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USCIS Filing Fee Increases Now Closer to Reality

On Wednesday, May 27, USCIS announced plans to substantially raise filing fees. By way of background, on November 14, 2019, the US Citizenship & Immigration Services (USCIS) published a notice of proposed rulemaking to increase filing fees by a weighted average of 21%. This rule was published after an internal review concluded that the current USCIS fee structure does not recover the costs of adjudication. Last week USCIS sent its implementation plans for these increases to the White House — an indication that higher fees for immigration benefits will soon be a reality.

While an average increase of 21% is significant, this does not tell the whole story. If a final rule takes effect as indicated in the proposed rule, the following are examples of some extraordinary fee increases that would take effect:

  • Naturalization applications would almost double — from $640 to $1,170;
  • Petitions for temporary transfer of managers/executives go from $460 to $815;
  • Petitions for the highest achievers with extraordinary ability increase from $460 to $715; and,
  • For the first time ever, a filing fee is proposed for the most vulnerable of applicants — those filing affirmative political asylum applications based on persecution in their home countries.

The new rule also proposes policy changes to make it more difficult for applicants to seek fee waivers based on low-income status.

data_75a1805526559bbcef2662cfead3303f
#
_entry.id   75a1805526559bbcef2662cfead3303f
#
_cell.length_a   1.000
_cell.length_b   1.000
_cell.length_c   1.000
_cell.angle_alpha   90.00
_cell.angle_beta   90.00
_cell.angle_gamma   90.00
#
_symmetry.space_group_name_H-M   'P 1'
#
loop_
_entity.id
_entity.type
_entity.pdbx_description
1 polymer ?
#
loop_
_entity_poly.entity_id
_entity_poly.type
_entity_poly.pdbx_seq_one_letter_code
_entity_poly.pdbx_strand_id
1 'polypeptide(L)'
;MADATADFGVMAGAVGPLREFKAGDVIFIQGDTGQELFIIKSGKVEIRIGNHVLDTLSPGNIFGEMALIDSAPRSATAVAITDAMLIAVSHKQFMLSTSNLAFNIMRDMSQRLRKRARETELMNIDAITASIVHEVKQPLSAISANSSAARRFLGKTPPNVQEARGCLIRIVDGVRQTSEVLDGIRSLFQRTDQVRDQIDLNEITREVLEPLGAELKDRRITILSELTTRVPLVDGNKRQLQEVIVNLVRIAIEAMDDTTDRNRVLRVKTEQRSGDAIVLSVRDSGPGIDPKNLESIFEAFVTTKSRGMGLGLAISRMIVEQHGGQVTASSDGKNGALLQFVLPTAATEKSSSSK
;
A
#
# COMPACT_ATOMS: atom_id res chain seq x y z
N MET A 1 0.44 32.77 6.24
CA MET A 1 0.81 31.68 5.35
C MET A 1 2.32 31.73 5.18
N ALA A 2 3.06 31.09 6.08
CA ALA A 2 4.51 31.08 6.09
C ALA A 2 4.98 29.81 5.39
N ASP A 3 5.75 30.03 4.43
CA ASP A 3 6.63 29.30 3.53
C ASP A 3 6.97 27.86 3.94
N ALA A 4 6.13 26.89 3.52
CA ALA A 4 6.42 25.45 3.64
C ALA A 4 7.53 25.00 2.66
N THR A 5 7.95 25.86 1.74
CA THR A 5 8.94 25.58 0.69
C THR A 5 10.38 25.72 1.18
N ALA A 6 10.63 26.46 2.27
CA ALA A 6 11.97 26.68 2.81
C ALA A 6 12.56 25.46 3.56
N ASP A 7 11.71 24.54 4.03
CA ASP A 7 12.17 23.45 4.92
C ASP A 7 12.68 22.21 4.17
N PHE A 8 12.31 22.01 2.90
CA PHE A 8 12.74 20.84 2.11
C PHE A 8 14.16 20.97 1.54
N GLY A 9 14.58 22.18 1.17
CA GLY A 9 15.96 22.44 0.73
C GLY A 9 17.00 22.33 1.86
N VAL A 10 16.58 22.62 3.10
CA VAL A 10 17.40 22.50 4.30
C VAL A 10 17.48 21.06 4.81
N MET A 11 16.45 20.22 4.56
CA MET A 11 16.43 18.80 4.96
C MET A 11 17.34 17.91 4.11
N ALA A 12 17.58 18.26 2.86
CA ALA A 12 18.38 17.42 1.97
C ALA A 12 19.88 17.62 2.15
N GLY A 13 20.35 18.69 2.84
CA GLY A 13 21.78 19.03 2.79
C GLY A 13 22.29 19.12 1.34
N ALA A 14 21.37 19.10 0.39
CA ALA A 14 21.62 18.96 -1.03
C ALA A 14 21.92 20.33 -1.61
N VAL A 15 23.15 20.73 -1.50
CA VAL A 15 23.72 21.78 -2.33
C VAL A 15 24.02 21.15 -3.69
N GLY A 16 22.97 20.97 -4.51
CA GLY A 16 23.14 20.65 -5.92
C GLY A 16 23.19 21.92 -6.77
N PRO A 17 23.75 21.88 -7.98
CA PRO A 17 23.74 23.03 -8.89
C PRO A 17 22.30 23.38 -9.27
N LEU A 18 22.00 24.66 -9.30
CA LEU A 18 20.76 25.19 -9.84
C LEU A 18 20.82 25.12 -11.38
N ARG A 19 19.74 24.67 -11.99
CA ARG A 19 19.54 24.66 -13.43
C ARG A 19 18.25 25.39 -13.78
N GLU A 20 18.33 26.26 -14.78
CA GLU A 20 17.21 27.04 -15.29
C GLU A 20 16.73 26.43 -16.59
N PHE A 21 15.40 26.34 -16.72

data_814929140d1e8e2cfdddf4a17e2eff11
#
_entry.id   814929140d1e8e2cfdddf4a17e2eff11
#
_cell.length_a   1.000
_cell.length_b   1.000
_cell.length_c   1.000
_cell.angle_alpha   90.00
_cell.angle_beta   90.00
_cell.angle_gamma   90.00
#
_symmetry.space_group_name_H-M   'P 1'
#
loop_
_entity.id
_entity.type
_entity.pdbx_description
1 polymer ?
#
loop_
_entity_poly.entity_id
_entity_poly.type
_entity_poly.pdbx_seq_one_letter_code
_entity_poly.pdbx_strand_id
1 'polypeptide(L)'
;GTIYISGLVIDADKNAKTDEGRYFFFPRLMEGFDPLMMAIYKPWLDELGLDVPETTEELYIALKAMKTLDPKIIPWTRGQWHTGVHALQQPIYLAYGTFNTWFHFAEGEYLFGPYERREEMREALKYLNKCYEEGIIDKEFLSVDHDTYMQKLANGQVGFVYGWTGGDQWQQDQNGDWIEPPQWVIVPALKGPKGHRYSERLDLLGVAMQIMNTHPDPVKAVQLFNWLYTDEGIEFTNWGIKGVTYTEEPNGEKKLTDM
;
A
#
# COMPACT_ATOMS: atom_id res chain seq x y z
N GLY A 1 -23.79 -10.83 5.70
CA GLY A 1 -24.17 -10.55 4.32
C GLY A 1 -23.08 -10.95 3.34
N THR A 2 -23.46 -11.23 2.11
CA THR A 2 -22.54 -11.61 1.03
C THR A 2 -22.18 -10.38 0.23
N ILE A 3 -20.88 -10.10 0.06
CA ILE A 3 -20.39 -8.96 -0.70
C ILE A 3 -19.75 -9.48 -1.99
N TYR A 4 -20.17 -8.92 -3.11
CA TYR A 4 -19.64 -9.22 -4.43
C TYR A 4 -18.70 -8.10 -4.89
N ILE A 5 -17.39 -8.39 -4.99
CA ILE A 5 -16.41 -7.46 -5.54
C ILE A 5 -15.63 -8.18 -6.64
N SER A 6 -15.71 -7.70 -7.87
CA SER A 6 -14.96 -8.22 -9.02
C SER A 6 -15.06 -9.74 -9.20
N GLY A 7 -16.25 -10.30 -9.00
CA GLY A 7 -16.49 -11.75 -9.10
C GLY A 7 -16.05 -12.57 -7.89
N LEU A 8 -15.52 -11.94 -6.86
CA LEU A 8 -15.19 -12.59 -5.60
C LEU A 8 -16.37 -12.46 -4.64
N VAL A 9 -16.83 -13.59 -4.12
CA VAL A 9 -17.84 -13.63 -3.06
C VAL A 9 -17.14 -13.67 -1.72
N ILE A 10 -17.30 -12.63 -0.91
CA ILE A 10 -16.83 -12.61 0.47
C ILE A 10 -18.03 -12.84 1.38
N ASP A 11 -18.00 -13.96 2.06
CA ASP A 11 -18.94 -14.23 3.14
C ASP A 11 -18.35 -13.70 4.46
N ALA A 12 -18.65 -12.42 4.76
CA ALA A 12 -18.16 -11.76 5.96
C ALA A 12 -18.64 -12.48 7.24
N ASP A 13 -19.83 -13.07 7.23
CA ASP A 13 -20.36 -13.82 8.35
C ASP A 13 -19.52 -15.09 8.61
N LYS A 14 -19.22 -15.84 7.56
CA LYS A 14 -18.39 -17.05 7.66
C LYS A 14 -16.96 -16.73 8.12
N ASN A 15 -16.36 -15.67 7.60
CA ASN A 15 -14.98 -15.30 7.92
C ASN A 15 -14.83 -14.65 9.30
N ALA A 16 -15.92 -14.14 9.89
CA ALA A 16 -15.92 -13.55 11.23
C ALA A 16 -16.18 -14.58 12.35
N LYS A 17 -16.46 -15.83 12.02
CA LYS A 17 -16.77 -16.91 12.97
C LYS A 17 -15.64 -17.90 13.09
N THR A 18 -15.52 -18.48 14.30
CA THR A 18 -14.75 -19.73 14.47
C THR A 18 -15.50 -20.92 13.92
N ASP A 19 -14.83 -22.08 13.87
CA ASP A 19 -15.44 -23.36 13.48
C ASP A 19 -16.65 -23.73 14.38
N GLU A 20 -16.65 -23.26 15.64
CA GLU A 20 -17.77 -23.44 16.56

It is unfortunate that virtually all of the congressionally appropriated fiscal year funding for immigration is used for enforcement and other non-benefit related activities. As a result, USCIS has to rely on the intake of filing fees for their operations. USCIS claims that the fees they collect fund nearly 96% of their budget. While other government agencies collect fees for certain services, USCIS is almost 100% fee-funded.

USCIS also claims that its pace of fee collections has slowed due to fewer filings and the temporary cessation of premium processing due to COVID-19. Immigration practitioners know that part of the reason for the slowdown in employment-based immigration filings is the arbitrary adjudication standard rampant with the current administration. USCIS’s restrictionist policy of denying immigration benefits without the support of law has led to a reduction in filings as employers look to other countries to place their global talent. If these filing fee increases are implemented, we hope these fee increases will come with a mandate to USCIS for a more streamlined and predictable adjudication standard.


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William L. Coffman

Special Counsel

William L. Coffman focuses on immigration and nationality law at Mintz. He represents clients on immigration matters before the US Citizenship and Immigration Services, the Department of Labor, and US and foreign consulates.